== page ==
In ideal weather conditions, concrete can set in as little as eight hours. The soonest you can walk on your concrete is after two to three days. Concrete becomes strong enough to use in about a week.

“Ok, when the weather is good, so is my concrete,” you might be thinking. And you would be right. Problems begin when the weather isn’t ideal.

Freezing temperatures can freeze and expand the water inside your concrete — which may cause it to break. Freeze-weakened concrete can’t support heavy objects and may crumble underneath.

Evaporation when it’s too hot will accelerate the curing process, causing shrinking and cracks. Weather that is too hot or cold will damage your concrete’s internal structure, making it unable to sustain heavy weight.

How To Repair Damaged Concrete

Concrete damage happens; sometimes you can’t avoid cracks in your driveway or patio. Luckily, we’ve got a few concrete care tips for you. If it’s a narrow crack, the first thing to do is clean the edges with a wire brush.

Next, fill the crack with concrete crack filler. Choose the kind that comes in caulking gun tubes to make application easier. Another option is a vinyl concrete patching compound.

You’ll need a putty knife to spread over the crack, but you can skip the latex bonding agent. You won’t need it for a vinyl concrete patch. Repairing larger cracks or holes requires a bit of elbow grease:

  • Undercut the crack with a chisel and sledgehammer, this helps hold the concrete patch in place
  • Clean the area with a wire brush or broom
  • Use water to clear the debris away
  • Mix a vinyl compound per the manufacturer’s instructions
  • Apply to the crack with a trowel
  • Smooth the mixture over with your trowel
  • Sand the patch to match the surrounding concrete’s texture once dry

Consider having smaller bags of concrete on hand for less complex concrete maintenance work. Concrete doesn’t store very well, so larger leftover bags may be wasted at the end of a relatively small job.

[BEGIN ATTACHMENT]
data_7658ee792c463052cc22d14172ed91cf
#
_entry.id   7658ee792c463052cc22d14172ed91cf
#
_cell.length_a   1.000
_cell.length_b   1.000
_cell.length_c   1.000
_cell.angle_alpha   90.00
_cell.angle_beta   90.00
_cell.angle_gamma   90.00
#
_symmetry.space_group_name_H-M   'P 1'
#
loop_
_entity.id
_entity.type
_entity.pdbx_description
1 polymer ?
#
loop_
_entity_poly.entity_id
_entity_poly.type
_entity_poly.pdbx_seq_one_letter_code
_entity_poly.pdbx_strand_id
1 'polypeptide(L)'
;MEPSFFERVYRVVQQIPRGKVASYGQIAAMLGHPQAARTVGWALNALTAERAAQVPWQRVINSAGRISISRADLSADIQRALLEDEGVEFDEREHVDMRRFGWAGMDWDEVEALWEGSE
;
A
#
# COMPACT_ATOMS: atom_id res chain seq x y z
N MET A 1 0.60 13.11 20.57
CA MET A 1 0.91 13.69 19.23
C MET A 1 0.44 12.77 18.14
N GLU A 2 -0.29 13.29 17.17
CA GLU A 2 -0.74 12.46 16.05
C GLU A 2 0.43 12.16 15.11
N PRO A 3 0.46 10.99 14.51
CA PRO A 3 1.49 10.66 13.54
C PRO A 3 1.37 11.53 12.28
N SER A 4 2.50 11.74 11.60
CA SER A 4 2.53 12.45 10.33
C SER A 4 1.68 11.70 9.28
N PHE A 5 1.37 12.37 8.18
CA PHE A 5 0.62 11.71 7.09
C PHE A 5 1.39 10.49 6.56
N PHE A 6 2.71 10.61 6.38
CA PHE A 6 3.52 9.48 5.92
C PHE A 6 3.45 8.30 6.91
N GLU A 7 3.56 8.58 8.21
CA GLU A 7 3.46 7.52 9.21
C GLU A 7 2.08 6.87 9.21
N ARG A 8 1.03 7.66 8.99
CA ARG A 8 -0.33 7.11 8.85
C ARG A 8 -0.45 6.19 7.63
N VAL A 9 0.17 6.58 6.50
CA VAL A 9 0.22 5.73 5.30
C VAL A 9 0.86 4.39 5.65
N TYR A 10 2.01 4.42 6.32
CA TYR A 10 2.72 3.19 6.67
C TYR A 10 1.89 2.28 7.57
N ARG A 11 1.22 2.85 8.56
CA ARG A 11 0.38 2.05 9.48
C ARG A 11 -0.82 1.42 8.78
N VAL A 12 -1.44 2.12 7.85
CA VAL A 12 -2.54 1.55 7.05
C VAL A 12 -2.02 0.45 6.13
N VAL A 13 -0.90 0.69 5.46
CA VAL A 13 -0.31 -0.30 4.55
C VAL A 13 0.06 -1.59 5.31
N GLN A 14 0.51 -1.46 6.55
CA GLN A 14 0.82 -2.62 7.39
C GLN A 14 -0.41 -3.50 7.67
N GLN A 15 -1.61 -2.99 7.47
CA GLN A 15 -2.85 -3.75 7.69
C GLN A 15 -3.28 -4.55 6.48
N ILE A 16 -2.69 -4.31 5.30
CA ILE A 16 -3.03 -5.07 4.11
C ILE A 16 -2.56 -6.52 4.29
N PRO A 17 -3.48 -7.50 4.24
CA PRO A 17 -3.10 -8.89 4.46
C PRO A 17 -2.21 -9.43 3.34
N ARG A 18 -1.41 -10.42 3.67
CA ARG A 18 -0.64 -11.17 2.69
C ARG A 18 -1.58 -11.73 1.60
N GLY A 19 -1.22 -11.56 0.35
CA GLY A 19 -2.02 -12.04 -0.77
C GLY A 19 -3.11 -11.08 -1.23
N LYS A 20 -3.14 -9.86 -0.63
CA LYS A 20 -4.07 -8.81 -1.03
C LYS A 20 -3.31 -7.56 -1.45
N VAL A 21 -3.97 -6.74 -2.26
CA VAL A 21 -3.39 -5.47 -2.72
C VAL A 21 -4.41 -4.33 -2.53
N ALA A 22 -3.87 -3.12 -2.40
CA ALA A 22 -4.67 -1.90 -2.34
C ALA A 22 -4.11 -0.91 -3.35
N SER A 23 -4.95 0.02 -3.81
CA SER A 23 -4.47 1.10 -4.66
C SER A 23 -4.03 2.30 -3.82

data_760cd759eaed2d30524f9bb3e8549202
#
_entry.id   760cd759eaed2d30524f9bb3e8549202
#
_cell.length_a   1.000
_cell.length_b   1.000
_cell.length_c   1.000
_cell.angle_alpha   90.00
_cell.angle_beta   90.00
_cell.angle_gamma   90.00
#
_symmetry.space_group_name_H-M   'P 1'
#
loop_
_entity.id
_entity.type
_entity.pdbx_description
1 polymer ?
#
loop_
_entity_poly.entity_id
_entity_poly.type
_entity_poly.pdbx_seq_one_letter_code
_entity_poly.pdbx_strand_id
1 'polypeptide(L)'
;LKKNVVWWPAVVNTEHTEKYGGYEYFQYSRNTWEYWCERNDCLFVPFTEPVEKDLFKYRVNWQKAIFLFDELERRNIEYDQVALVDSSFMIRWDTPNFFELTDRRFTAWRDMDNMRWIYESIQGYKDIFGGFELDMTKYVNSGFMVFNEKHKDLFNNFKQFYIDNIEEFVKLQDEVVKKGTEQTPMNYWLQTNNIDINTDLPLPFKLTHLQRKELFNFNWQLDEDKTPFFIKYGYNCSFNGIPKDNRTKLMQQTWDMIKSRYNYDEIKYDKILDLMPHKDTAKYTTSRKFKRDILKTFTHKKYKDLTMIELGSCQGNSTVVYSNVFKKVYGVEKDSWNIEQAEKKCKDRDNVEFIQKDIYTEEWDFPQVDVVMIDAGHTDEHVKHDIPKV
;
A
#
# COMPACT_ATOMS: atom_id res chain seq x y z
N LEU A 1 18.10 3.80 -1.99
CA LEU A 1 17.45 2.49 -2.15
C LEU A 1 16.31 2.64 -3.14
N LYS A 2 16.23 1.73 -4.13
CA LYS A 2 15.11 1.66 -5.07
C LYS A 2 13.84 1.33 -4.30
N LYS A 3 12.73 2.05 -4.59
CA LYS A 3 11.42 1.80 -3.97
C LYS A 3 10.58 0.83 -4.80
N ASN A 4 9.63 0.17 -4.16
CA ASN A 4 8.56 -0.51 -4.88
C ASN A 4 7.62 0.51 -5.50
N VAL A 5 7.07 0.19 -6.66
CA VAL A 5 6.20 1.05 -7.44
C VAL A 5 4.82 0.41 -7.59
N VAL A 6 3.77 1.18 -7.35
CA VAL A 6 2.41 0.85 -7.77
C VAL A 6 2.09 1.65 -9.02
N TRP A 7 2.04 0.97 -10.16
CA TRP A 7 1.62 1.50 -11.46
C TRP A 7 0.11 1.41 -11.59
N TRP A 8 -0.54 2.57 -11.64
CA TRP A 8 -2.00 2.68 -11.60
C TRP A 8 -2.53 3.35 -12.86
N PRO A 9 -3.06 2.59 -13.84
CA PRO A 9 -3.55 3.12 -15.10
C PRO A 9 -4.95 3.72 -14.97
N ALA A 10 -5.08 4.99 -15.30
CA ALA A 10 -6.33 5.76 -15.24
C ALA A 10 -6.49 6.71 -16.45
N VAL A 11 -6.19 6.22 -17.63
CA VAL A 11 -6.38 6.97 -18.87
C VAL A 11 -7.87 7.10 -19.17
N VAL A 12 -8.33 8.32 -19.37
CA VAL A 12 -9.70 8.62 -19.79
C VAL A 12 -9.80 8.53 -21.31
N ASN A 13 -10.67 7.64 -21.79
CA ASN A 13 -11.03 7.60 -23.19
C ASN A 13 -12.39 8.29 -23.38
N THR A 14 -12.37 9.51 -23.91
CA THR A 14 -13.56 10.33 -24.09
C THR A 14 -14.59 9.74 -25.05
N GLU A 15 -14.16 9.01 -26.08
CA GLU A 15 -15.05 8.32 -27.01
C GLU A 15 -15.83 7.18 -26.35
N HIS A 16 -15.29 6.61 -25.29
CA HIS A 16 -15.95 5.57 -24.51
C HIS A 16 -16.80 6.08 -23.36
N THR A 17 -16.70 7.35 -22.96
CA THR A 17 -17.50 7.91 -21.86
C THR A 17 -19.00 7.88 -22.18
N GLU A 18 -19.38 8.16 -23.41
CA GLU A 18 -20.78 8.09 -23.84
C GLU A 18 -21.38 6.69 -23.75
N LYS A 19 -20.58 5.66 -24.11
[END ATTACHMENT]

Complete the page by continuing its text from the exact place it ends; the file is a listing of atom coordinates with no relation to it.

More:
How A Concrete Supplier Can Help

The best thing a concrete supplier can do is provide you with concrete for your work. For example, a reliable supplier can give you a cold-weather concrete mix if you work in cold weather.

You can rely on your supplier to provide ready mix and deliver it to pour on site. All you have to do is provide your specifications, and the supplier will give you the right concrete mixture for the job.

What Temperature To Pour Concrete At – The Takeaway

You’ll have trouble with many construction projects if you don’t know what temperature to pour concrete at. Proper pouring concrete temperatures hover around 10°C to 15°C.

Pour at temperatures too much higher or lower, and you end up with weak concrete. Repairing concrete damage like cracks is possible, but improperly poured concrete can warp and shift out of place.

The best thing you can do when pouring concrete is to do it right the first time. If you need a reliable concrete supplier, contact A.L. Blair today.

Jon Blair
Jon Blair is an integral part of the A.L. Blair Construction team, a company that has been setting high standards in the aggregate industry since 1932. With a heritage deeply rooted in Eastern Ontario, Jon is committed to delivering quality and reliability in every project.